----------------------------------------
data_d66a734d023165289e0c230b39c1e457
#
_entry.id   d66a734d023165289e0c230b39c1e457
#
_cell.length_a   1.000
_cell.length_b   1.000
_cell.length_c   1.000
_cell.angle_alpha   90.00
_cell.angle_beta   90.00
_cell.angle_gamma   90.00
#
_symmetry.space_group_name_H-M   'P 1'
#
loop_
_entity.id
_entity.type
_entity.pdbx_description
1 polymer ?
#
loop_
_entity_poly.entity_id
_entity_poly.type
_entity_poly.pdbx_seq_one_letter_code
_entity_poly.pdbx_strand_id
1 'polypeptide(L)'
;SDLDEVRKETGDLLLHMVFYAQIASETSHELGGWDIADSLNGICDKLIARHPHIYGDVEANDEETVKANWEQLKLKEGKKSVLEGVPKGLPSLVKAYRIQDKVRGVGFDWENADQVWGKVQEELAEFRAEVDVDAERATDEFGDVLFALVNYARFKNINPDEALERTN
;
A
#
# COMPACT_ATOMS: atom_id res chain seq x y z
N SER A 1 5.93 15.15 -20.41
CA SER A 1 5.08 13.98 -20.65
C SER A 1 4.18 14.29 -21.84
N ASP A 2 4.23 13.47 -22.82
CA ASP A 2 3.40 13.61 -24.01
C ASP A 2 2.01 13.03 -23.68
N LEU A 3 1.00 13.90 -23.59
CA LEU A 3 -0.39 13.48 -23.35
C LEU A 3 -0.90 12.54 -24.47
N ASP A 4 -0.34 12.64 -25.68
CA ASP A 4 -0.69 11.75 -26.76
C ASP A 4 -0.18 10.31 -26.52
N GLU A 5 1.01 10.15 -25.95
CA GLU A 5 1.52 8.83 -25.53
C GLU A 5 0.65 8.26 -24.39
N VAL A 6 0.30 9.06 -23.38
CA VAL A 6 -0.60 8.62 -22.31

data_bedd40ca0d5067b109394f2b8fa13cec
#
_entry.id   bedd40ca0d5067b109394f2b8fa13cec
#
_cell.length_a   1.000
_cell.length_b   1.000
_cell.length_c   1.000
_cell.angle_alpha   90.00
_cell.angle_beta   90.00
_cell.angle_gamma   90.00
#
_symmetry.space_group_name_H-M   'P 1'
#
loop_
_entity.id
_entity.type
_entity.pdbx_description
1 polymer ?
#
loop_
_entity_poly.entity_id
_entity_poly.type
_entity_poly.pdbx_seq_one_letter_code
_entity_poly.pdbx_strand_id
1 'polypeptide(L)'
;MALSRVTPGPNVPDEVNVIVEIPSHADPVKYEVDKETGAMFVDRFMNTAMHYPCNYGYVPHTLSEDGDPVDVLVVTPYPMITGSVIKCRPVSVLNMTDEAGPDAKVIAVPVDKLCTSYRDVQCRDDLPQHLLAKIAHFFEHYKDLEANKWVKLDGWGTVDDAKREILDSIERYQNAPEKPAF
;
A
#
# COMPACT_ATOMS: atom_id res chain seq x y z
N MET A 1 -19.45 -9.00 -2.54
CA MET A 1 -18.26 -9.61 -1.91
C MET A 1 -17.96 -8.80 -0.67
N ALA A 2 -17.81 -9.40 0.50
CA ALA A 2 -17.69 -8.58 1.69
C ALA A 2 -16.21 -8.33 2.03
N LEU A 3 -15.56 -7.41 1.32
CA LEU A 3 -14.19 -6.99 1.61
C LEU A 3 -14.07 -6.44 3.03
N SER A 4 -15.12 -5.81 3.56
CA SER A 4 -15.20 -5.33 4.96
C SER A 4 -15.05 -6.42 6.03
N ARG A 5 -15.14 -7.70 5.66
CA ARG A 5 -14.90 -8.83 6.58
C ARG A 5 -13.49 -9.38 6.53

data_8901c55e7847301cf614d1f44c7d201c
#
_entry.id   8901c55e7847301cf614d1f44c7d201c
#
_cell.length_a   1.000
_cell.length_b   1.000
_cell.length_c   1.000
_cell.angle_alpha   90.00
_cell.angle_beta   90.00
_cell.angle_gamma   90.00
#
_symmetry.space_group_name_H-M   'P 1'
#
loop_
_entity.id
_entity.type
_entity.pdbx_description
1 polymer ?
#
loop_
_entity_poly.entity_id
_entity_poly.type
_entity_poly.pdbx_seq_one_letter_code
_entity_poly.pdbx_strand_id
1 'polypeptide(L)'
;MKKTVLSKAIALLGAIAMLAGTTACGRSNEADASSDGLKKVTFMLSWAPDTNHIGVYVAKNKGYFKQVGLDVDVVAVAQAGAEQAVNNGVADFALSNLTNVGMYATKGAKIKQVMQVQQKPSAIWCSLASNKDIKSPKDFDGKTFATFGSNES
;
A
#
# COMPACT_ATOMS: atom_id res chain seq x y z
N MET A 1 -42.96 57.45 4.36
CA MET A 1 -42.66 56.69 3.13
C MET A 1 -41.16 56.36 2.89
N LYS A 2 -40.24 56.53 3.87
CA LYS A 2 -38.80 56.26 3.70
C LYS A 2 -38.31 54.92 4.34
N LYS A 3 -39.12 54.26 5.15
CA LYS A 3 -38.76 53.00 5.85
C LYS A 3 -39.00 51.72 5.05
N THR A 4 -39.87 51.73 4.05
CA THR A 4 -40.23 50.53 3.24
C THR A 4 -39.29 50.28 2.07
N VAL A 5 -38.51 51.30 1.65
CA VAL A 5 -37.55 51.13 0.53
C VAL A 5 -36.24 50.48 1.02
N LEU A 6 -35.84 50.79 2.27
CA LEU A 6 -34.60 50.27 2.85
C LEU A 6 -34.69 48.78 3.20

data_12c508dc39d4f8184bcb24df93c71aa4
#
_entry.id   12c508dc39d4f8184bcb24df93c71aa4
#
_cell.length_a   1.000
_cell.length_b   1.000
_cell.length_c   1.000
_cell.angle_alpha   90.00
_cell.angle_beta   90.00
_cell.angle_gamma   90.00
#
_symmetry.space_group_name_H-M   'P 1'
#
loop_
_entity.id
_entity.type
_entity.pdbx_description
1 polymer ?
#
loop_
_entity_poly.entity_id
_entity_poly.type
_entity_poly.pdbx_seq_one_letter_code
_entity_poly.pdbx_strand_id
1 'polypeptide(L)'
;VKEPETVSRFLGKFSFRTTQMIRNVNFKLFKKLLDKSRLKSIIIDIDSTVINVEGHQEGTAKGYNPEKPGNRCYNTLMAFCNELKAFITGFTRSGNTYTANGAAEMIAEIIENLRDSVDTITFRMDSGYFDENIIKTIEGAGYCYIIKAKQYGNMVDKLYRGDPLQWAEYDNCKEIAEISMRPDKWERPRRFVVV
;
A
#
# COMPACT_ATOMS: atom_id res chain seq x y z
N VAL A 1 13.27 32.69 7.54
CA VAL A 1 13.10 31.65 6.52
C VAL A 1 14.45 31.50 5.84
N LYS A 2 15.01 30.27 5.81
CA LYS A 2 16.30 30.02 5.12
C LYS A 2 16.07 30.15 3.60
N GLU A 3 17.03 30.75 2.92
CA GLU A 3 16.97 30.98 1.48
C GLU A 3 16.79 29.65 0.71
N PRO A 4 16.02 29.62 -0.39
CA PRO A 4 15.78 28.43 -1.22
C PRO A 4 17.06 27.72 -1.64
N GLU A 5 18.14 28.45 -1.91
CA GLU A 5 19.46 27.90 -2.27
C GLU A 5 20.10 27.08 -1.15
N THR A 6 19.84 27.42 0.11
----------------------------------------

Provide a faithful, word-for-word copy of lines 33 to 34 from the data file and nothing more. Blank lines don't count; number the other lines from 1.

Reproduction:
C SER A 1 4.18 14.29 -21.84
N ASP A 2 4.23 13.47 -22.82